Colouring books for adults emerge as a new cultural trend and stress relief tool

Colouring books for adults are recapturing a popular childhood pastime with a twist. 

Scrolling through #adultcolouringbook on Instagram, it’s clear that this phenomenon is becoming more than just a passing craze.

This popular item is flying off the shelves. Adult colouring books by author Johanna Basford have been listed among the top 100 bestsellers on Amazon since April 2015, selling over 10 million copies worldwide. There are nearly 250 different adult colouring books available online through Indigo.

Quinn Kerr, a business student at Mount Royal University, connected to this craze when she received her first adult colouring book, Color Me Stress Free by Lacy Mucklow and Angela Porter, as a gift.

“I still manage to struggle colouring in the lines… I thought that would have been easier by now, but I guess I’m still not that artistic,” says Kerr, who has been engaging with the new trend since Christmas.

“[The books] are good to get your mind off of the outside world and just focus on colouring,” she says. “It’s just like being a kid again!”

But don’t be fooled by the simplicity associated with colouring. According to Buzzfeed, one of the top recommended adult colouring books to purchase is the Tattoo Coloring Book by Ollie Munden. This is Munden’s first colouring book and incorporates influences from both Japanese and classic American style tattooing to create a rather complex artistic experience.

These top-selling adult colouring books by Johanna Basford are each available at Indigo, online and in-store, and online through Amazon.
Photo by Savaya Shinkaruk
Munden says he stripped the colour from these tattoo designs so people can engage in the creative process of filling in the design like a tattoo artist. Instead of ink, they are able to make use of other colouring tools like crayons, markers, or even paint, to express their emotions.

“I’ve got a big interest in how [the adult colouring trend] is doing, and I am working on another one right now,” says Munden.

But these books aren’t only about a trend; they are also an effective form of therapy.

Therapeutic art

Like many others, 23-year-old Rudi Skrudland uses colouring books as a way to relieve stress.

“I heard about adult colouring from a teacher who said that it was a good way to relieve stress and get your creative juices flowing,” says Skrudland.

Joanne Bano, a member of the Canadian Art Therapy Association, echoes this sentiment. She considers adult colouring books a genuine form of therapeutic art because “it invites free expression.”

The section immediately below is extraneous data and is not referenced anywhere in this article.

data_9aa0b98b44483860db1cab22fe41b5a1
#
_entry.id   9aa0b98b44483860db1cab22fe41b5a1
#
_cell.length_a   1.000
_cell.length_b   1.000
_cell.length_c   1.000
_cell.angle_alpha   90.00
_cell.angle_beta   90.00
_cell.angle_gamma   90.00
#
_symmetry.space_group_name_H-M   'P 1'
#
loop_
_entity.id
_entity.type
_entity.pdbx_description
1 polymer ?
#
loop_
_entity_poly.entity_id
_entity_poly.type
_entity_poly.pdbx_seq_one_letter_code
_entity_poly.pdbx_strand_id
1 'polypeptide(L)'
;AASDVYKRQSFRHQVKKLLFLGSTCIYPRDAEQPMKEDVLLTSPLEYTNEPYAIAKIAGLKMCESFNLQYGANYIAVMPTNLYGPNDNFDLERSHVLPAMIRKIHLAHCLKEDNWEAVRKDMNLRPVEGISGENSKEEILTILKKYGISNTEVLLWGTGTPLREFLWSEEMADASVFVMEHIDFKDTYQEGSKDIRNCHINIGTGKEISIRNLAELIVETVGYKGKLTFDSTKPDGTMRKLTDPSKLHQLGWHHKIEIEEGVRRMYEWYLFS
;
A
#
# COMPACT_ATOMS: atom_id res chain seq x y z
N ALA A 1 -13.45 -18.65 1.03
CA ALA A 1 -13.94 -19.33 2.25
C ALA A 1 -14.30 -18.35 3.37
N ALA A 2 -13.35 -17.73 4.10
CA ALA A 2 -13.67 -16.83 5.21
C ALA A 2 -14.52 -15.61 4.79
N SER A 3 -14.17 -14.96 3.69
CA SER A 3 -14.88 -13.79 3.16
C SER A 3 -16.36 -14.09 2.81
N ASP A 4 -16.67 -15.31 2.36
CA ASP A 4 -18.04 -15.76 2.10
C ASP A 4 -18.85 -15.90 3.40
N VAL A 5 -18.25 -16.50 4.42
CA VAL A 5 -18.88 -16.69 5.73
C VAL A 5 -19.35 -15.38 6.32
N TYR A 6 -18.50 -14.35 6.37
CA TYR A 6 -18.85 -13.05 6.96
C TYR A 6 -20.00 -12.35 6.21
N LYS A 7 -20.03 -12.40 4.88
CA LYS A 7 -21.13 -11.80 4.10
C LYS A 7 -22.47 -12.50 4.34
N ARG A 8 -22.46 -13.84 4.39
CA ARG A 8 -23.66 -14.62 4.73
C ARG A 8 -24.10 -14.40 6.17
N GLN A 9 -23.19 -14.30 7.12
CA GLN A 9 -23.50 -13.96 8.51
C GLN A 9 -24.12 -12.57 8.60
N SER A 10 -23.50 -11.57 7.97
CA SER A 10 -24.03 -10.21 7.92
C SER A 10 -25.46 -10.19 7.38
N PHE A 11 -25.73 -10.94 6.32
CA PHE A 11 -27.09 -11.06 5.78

“When students, patients, and individuals are engaged in creative and expressive art, it has a therapeutic effect on them. [Colouring] can calm the mind and activate the creative sides of the brain. [In North America] we tend to be more focused on the left-brain function, the more academic function. So it really synergizes our brain, the left and the right, [and] in that sense I find it a way of self-healing,” says Bano.

Creative art therapies became popular in the 1930s and 1940s when psychotherapists noticed that self-expression through nonverbal methods, like colouring, could be a helpful mechanism for people with mental illness.

Research also points to the usefulness of colouring books in therapeutic settings.

According to a 2006 study about therapeutic art at the Northwestern Memorial Hospital in Chicago, 92 per cent of subjects, the majority of whom had leukemia (29.2 per cent) or lymphoma (32.6 per cent) and had been diagnosed within the last three years, reported a positive experience.

The study concluded that “the sessions distracted [patients] and focused their attention onto something positive.”

Quinn Kerr is all smiles showing a page in her colouring book she received from a friend as a Christmas present. She just started this page, and enjoys working on it when she is stressed with school.
Photo by Savaya Shinkaruk
“[Art] creates a physiological response in that it calms the heart and even the pulse. It has a physiological affect and a cognitive affect. It also has mindfulness in that it can be a form of meditation,” explains Bano.

However, Bano reminds us that the term “therapeutic” is very subjective. As in most forms of therapy, not every individual will find colouring activities psychologically beneficial, calming or meditative.

Back to basics

Children, it seems, have always understood the value of sitting down to colour and with adults rediscovering colouring books, a retro trend has taken hold, says Rudi Skrudland.

“With all the trends nowadays, everyone is going towards retro,” says Skrudland. “They are trying to bring back the same trend with the colouring books and using the same concept as how kids used colouring books. It brings back memories of being a kid — I feel like a kid when I am colouring, and it is nice to be like a kid in a mature setting.”

Colouring books were once a simple activity children indulged in to pass the time. However, this seemingly juvenile activity has been redesigned with the advent of adult colouring that gives the modern adult a creative outlet to balance out our busy lives.

sshinkakruk@cjournal.ca

Thumbnail by Savaya Shinkaruk.

The editor responsible for this article is Michaela Ritchie, mritchie@cjournal.ca